Both the scientific and theological world remained silent; there was nothing more to be said.
This being the case, Mr. Gladstone's wonderful fabric of coincidences between the "great fourfold division" in Genesis and the facts ascertained by geology fell of themselves. Professor Huxley's blow had shattered the central proposition—the key-stone of the supporting arch—and the last great fortress of the opponents of unfettered scientific investigation was in ruins.
But, in opposition to this attempt by a layman, we may put a noble utterance by a clergyman who has probably done more to save what is essential in Christianity among English-speaking people than any other ecclesiastic of his time. The late Dean of Westminster, Dr. Arthur Stanley, was widely known and beloved on both continents. In his memorial sermon after the funeral of Sir Charles Lyell he said: "It is now clear to diligent students of the Bible that the first and second chapters of Genesis contain two narratives of the creation side by side, differing from each other in almost every particular of time and place and order. It is well known that, when the science of geology first arose, it was involved in endless schemes of attempted reconciliation with the letter of Scripture. There was, there are perhaps still, two modes of reconciliation of Scripture and science, which have been each in their day attempted, and each has totally and deservedly failed. One is the endeavor to wrest the words of the Bible from their natural meaning and force it to speak the language of science." And again, speaking of the earliest known example, which was the interpolation of the word "not" in Leviticus xi, 6, he continues: "This is the earliest instance of the falsification of Scripture to meet the demands of science; and it has been followed in later times by the various efforts which have been made to twist the earlier chapters of the book of Genesis into apparent agreement with the last results of geology—representing days not to be days, morning and evening not to be morning and evening, the Deluge not to be the Deluge, and the ark not to be the ark."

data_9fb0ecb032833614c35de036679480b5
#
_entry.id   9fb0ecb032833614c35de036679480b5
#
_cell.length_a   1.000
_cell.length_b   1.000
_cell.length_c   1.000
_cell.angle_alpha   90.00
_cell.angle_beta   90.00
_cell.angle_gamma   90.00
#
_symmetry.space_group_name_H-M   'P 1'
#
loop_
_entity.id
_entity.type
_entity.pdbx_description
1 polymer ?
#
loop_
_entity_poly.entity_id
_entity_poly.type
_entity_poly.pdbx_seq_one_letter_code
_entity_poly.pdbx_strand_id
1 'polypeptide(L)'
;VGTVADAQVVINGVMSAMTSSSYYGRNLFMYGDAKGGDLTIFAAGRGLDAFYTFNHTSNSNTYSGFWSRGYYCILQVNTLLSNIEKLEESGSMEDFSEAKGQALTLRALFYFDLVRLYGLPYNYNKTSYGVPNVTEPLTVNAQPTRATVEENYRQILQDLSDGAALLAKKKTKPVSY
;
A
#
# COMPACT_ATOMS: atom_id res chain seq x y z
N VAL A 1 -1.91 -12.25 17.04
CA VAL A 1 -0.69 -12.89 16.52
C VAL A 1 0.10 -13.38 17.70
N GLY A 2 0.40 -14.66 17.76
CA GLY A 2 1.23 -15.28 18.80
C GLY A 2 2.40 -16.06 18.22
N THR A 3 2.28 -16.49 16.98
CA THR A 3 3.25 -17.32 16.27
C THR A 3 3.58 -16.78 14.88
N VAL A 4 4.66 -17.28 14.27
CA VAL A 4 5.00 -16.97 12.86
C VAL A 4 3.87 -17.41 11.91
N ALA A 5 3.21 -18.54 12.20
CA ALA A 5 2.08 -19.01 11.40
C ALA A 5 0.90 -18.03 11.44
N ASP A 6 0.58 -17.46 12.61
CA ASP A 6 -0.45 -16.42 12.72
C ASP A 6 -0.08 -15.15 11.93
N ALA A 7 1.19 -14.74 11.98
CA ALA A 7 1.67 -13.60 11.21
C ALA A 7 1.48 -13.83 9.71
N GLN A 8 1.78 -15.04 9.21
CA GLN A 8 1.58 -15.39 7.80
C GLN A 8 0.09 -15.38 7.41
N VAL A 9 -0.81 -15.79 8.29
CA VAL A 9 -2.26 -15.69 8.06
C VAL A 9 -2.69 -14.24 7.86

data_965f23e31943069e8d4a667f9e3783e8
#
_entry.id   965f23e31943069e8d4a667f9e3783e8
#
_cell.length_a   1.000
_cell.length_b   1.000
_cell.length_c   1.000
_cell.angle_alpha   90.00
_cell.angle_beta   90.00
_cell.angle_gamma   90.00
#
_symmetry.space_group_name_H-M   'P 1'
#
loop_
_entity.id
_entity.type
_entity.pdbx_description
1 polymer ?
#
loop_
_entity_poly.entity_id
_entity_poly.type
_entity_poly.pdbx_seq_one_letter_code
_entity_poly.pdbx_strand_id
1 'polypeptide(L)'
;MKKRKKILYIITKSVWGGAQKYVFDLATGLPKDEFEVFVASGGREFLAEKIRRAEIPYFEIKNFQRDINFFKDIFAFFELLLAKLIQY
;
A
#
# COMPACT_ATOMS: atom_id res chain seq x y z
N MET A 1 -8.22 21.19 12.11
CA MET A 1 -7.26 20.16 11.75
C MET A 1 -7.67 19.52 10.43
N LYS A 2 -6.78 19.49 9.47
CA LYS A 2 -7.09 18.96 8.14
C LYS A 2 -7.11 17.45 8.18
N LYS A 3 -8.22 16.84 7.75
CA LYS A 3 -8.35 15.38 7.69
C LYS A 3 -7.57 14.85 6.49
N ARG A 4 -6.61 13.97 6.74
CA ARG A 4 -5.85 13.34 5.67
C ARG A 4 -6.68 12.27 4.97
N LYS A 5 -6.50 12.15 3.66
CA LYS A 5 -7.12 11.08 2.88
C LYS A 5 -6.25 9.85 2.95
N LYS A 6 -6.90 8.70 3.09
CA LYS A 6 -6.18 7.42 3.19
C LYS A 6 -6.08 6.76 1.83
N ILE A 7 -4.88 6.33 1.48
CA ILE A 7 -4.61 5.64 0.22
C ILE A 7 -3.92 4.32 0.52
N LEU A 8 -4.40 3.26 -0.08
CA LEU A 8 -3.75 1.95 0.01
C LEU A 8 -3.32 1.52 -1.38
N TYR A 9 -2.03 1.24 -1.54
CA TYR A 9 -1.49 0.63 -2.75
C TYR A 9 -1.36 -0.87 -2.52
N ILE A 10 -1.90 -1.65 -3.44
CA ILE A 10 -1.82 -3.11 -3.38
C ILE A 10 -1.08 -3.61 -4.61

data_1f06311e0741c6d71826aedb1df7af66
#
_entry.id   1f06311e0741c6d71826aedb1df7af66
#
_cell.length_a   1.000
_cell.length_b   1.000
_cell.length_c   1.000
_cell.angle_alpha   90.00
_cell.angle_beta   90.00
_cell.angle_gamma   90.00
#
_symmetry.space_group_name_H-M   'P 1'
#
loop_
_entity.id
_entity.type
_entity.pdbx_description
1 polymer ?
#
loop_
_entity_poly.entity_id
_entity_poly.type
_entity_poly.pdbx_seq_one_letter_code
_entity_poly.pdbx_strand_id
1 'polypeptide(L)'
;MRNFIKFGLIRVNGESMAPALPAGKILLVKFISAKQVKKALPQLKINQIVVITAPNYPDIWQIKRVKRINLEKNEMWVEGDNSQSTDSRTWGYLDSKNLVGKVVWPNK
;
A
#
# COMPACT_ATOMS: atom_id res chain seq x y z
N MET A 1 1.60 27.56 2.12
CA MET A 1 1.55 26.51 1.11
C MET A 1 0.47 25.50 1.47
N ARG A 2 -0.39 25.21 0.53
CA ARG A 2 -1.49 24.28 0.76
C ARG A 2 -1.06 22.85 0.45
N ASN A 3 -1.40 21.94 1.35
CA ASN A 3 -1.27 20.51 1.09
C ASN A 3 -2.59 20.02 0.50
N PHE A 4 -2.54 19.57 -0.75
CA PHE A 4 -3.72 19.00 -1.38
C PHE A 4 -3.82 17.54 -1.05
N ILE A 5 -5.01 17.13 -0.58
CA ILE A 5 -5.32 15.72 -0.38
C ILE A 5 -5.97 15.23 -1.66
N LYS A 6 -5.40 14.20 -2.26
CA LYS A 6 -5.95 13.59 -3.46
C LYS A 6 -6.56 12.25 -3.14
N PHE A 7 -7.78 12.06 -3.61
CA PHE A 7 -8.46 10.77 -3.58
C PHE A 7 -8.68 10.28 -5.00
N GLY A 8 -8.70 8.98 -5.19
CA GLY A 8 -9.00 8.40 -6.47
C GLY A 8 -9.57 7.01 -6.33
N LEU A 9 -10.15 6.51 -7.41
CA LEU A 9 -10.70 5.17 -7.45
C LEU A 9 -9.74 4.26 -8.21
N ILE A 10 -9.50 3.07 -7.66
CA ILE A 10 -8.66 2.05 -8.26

After a statement like this we may fitly ask: Which is the more likely to strengthen Christianity for its work in the twentieth century which we are now about to enter—a large, manly, honest, fearless utterance like this of Arthur Stanley, or hair-splitting efforts, bearing in their every line the germs of failure, like that made by Mr. Gladstone?
The world is finding that the scientific revelation of creation is ever more and more in accordance with worthy conceptions of that great Power working in and through the universe. More and more it is seen that inspiration has never ceased, and that its prophets and priests are not those who work to fit the letter of its older literature to the needs of dogmas and sects, but those who patiently,